In China, the working class has taken its first steps on the road of political revolution. It is driven by its hatred of a bureaucracy, which assures itself luxury and property at the expense of the masses; which guarantees the interests of foreign capitalists, while attacking the gains of the 1949 revolution and which introduces massive social inequality as it seeks a new class base for its rule within the strata of capitalist exploiters which it has brought forth in China.
The bloody methods of Deng Xiaoping and the ruling clique are the methods of a Stalinist bureaucracy which has embarked upon the restoration of capitalism. It is no accident that in Moscow, the Gorbachev bureaucracy has voiced its solidarity with the infamous crimes against the Chinese proletariat. Gorbachev declared only that the Soviet Stalinists “regret some aspects of what has happened,” while expressing general agreement with the course taken by Beijing. For its part, Radio Moscow described the mass arrests as an indication of the “normalization” of the situation in China. The Kremlin bureaucracy knows full well that its own restorationist policies of perestroika are creating the conditions for a revolutionary explosion within the Soviet working class, and it is prepared to use the same bloody methods as its counterparts in Beijing.
All those Stalinist and petty-bourgeois forces around the globe who defend the crimes of the Beijing bureaucracy are themselves miserable lackeys of imperialism. Their claims that by murdering workers the bureaucracy is upholding socialism is a vicious lie, exposed by the procapitalist policies of the Beijing leadership and the complicity of world imperialism in the bloody repression. What these forces hate and fear is the revolutionary movement of the proletariat, which is coming into mortal conflict with its old Stalinist, social democratic, bourgeois nationalist and trade union bureaucratic leaderships in every part of the world.
By fighting for the political revolution against the bureaucracy, the Chinese workers are marching shoulder to shoulder with the world proletariat in the struggle to put an end to imperialism and all its agencies. That is the “crime” for which they are today paying with their lives.
Workers of every country must rally to the defense of the Chinese working class in the name of international socialism. They must reject the anticommunist hypocrisy of the imperialists and recognize that only by fighting for the overthrow of their own ruling class can they strengthen the workers of China in their struggle for the overthrow of the bureaucracy and the establishment of a genuine workers’ democracy and socialism, as a decisive component of the world socialist revolution.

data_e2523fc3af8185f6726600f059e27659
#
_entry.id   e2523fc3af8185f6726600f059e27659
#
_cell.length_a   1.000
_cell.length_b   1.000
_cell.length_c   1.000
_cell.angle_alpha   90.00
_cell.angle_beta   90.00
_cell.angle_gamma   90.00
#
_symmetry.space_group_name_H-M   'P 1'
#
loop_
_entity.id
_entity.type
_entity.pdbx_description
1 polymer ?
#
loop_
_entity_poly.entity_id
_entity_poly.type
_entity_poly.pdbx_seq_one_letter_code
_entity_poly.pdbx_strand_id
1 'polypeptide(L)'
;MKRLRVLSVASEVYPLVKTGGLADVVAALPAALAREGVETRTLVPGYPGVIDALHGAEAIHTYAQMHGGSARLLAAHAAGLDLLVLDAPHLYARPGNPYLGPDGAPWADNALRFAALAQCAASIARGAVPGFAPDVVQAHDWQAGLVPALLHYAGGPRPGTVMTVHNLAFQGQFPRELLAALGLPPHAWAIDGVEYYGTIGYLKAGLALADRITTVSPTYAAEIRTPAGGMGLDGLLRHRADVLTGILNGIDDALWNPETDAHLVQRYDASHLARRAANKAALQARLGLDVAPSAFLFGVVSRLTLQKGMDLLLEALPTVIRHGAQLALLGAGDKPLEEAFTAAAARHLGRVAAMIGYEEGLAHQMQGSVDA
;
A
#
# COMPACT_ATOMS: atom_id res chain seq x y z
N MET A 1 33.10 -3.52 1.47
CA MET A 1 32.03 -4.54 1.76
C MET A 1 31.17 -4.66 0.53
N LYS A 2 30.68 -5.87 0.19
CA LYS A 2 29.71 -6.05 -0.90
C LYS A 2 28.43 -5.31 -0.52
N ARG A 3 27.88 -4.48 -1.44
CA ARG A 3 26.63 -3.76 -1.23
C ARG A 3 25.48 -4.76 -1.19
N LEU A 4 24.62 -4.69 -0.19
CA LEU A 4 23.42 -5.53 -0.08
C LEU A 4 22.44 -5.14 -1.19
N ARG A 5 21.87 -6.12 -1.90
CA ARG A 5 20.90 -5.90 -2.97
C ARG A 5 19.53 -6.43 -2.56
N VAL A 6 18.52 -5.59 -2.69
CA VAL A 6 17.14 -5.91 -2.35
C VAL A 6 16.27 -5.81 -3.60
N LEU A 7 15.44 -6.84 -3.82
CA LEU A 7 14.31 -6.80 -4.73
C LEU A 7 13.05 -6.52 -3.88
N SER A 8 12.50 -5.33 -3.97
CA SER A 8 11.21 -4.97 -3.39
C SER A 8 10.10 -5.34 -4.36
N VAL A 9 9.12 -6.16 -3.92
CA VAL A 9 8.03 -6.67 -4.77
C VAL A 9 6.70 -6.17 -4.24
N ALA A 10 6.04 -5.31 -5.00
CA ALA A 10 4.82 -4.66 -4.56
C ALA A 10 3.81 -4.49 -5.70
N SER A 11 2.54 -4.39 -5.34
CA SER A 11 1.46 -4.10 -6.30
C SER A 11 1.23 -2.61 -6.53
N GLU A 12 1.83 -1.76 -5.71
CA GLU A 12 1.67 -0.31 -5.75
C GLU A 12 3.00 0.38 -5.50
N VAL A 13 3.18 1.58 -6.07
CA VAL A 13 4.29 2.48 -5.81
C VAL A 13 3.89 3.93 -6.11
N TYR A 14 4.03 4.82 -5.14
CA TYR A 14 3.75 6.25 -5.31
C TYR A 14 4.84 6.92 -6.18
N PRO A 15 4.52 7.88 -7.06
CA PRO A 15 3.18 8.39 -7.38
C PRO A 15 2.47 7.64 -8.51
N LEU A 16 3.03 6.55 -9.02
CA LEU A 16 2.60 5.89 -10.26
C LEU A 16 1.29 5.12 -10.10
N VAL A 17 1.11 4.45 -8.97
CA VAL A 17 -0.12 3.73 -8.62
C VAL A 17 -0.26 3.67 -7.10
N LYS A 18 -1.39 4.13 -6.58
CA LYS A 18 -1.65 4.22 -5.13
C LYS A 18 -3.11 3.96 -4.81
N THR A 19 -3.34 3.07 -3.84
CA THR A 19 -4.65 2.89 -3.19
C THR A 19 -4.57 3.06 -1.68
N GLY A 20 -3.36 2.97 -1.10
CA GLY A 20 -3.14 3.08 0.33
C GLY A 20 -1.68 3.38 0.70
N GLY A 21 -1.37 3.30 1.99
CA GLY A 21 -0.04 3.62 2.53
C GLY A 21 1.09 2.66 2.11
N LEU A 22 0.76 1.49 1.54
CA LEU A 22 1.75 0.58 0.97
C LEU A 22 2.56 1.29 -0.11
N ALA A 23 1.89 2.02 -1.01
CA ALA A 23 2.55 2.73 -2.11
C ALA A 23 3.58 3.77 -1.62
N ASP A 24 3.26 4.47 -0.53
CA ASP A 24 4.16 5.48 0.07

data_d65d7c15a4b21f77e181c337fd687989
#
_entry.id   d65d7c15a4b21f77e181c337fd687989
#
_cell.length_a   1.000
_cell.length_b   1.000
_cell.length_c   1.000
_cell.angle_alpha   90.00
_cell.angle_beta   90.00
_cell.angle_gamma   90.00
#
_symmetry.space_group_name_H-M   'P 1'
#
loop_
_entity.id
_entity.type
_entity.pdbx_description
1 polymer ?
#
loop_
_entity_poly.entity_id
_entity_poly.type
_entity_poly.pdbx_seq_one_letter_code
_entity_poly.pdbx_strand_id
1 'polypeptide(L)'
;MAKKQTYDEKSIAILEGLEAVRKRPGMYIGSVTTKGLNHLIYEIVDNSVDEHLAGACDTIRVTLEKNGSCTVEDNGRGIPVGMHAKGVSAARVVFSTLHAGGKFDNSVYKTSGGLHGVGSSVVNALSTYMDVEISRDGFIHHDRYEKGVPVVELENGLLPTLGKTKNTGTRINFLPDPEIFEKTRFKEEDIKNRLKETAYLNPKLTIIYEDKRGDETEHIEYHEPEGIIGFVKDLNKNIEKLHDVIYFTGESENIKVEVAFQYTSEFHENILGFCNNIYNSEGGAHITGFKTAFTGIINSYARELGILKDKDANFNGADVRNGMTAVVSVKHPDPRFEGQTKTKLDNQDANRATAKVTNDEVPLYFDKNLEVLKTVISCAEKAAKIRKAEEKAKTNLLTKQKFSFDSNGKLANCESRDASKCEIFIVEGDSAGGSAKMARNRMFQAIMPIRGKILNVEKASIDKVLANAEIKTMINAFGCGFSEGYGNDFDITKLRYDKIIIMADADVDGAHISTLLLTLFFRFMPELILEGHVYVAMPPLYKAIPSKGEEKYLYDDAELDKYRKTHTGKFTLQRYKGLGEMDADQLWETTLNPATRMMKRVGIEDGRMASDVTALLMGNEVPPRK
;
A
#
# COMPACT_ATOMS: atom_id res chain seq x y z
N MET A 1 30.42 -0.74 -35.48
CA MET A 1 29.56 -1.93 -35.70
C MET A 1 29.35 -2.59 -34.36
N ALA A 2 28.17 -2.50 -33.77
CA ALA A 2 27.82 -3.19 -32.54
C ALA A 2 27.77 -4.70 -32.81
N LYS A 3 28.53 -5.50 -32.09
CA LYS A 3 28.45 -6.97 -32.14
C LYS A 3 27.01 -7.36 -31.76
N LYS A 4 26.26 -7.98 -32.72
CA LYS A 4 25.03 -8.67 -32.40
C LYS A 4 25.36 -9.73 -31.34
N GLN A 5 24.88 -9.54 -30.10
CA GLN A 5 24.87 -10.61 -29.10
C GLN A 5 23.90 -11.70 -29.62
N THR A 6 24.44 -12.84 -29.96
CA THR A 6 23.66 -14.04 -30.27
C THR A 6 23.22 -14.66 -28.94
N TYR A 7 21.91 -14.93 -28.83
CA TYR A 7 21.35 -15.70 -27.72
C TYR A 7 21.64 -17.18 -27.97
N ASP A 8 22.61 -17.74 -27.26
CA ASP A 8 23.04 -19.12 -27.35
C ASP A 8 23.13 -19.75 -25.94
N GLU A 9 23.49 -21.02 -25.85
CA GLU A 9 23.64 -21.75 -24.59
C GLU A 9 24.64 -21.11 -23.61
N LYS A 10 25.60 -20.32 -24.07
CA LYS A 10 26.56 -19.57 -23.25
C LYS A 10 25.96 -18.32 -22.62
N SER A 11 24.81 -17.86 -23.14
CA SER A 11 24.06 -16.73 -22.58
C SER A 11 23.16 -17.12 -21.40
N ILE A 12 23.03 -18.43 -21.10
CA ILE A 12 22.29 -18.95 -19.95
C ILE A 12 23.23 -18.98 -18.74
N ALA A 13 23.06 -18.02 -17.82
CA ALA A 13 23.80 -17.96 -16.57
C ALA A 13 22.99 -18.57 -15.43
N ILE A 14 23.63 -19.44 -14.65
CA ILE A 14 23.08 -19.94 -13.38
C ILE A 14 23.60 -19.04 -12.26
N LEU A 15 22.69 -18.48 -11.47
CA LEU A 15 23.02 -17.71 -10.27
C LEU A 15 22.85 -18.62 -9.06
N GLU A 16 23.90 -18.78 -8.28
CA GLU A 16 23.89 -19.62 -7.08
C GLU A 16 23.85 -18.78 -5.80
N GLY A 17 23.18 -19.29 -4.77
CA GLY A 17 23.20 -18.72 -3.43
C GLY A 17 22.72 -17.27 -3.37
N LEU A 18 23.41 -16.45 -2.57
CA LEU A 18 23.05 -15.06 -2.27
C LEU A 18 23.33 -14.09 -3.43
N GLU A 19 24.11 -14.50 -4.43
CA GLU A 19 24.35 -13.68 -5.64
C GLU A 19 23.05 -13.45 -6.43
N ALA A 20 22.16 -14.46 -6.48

The international working class must defend the embattled workers of China by mobilizing its own independent strength.
Mass demonstrations and pickets should be organized at Chinese embassies and missions in every country, demanding an end to the state repression and the immediate release of all the imprisoned workers and students.
The union movement in every country should organize a boycott of all shipping to China. No supplies for the bloodstained Stalinist dictatorship of Deng Xiaoping and the imperialist concerns which it defends in China! Solidarity strikes should be called at plants of capitalist firms operating in China.
Full support must be given to the struggle of the Chinese workers to organize unions and factory committees, independent of the control of the pro-imperialist bureaucracy.
Within China and internationally, the indispensable condition for this uniting of the struggles of the world proletariat is the building of the Fourth International, the World Party of Socialist Revolution.
* Defend the Chinese Working Class!
* Down with the Bureaucracy’s White Terror!
* For the Political Revolution against Stalinism!
* Forward to the World Socialist Revolution!
* Build the International Committee of the Fourth International!